In addition, Geographical Caching is often used in conjunction with Partial Caching to cache static content
like assets (images, sounds, movies) as near as possible to the requestor but create dynamic content on the fly
using different routes or rule engines (forwarders).

The geographically nearest cache is most often determined by geo-routing based on IP addresses (DNS
routing) or using proxies which redirect to certain IP addresses using HTTP status 302.

Regional Geo Cache


Asia

Regional Geo Cache


America
France
Requestor Load Balancer Central Main Cache

HTTP Server
Cluster
vert.x Server

vert.x Server

vert.x Server

Regional Geo Cache


Australia

Regional Cache
Hazelcast Node

Hazelcast Node

Hazelcast Node

© 2017 Hazelcast Inc. www.hazelcast.com WHITE PAPER 9


Caching Strategies

4.4. PREEMPTIVE CACHING


A Preemptive Cache itself is not a caching type like the others above but is mostly used in conjunction with a
Geographical Cache.

Using a warm-up engine a Preemptive Cache is populated on startup and tries to update itself based on
rules or events. The idea behind this cache addition is to reload data from any backend service or central
cluster even before a requestor wants to retrieve the element. This keeps access time to the cached elements
constant and prevents accesses to single elements from becoming unexpectedly long.

Building a Preemptive Cache is not easy and requires a lot of knowledge of the cached domain and the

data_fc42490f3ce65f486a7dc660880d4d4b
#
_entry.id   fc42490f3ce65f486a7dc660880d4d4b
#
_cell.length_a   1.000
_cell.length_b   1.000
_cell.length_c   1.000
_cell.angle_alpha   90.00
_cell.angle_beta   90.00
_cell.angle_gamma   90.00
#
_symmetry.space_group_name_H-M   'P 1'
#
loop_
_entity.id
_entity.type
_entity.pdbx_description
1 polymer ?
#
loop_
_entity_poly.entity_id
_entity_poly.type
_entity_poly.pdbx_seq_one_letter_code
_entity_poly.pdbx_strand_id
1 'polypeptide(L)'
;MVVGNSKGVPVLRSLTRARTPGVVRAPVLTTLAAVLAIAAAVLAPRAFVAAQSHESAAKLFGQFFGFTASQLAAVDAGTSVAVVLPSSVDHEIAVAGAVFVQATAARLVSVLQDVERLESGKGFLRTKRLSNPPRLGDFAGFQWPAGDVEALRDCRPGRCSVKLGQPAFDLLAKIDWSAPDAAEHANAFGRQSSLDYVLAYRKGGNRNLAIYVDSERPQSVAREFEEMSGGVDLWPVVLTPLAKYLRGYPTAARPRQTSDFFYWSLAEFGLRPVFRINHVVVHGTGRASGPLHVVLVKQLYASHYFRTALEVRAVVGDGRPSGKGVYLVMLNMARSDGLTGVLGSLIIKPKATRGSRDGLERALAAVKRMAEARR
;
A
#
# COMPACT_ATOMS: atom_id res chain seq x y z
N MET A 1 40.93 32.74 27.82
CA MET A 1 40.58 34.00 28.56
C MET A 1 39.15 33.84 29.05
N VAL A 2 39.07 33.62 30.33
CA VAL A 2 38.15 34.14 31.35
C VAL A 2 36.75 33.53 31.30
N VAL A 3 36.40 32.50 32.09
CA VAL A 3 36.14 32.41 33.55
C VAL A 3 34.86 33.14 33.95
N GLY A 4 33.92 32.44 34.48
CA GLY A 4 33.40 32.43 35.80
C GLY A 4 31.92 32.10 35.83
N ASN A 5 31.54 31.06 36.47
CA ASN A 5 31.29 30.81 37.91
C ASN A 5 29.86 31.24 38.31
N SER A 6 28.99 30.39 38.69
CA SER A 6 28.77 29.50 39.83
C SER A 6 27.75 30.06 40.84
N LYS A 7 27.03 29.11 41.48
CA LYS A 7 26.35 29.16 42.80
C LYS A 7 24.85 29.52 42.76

update workflows.

Caching Layer

Rule Engine

Backend
Requestor
Service

Hazelcast Cache

Warmup Engine

© 2017 Hazelcast Inc. www.hazelcast.com WHITE PAPER 10


Caching Strategies

4.5. LATENCY SLA CACHING


A Latency SLA Cache is able to maintain latency SLAs even if the cache is slow or overloaded. This type of
cache can be build in two different ways.

The first option is to have a timeout to exceed before the system either requests the potentially cached
element from the original source (in parallel to the already running cache request) or provides a simple default
answer, and uses whatever returns first.

Caching Layer
After Short
Timeout Backend
Cache Engine
Service

Requestor

Hazelcast Hazelcast
JCache Client Cache Cluster

The other option is to always fire both requests in parallel and take whatever returns first. This option is not the
preferred way of implementation since it mostly works against the idea of caching and won’t reduce load on
the backend system. This option might still make sense if multiple caching layers are available, like always try
the first and second nearest caches in parallel.

Caching Layer

Requestor Cache Engine

Fired in Parallel Returns


Whatever Hits First

Hazelcast Hazelcast
JCache Client JCache Client

Hazelcast Hazelcast
Cache Cluster 1 Cache Cluster 2

© 2017 Hazelcast Inc. www.hazelcast.com WHITE PAPER 11


Caching Strategies

5. Caching Topologies
Modern caches manifest in three distinct types of systems. This section will shortly explain those types and
show advantages/disadvantages of them.

5.1. IN-PROCESS CACHES


The In-Process Cache is most oftenly used in non-distributed systems. The cache is kept inside the
application’s memory space itself and offers the fastest possible access speed.

This type of cache is used for caching database entities but can also be used as some kind of an object pool,
for instance pooling most recently used network connections to be reused at a later point.

Application JVM

Application
(Entity Consumer)

Entity Resource External Resource


Cache Connection (e.g. Database)

Advantages:

UU Highest access speed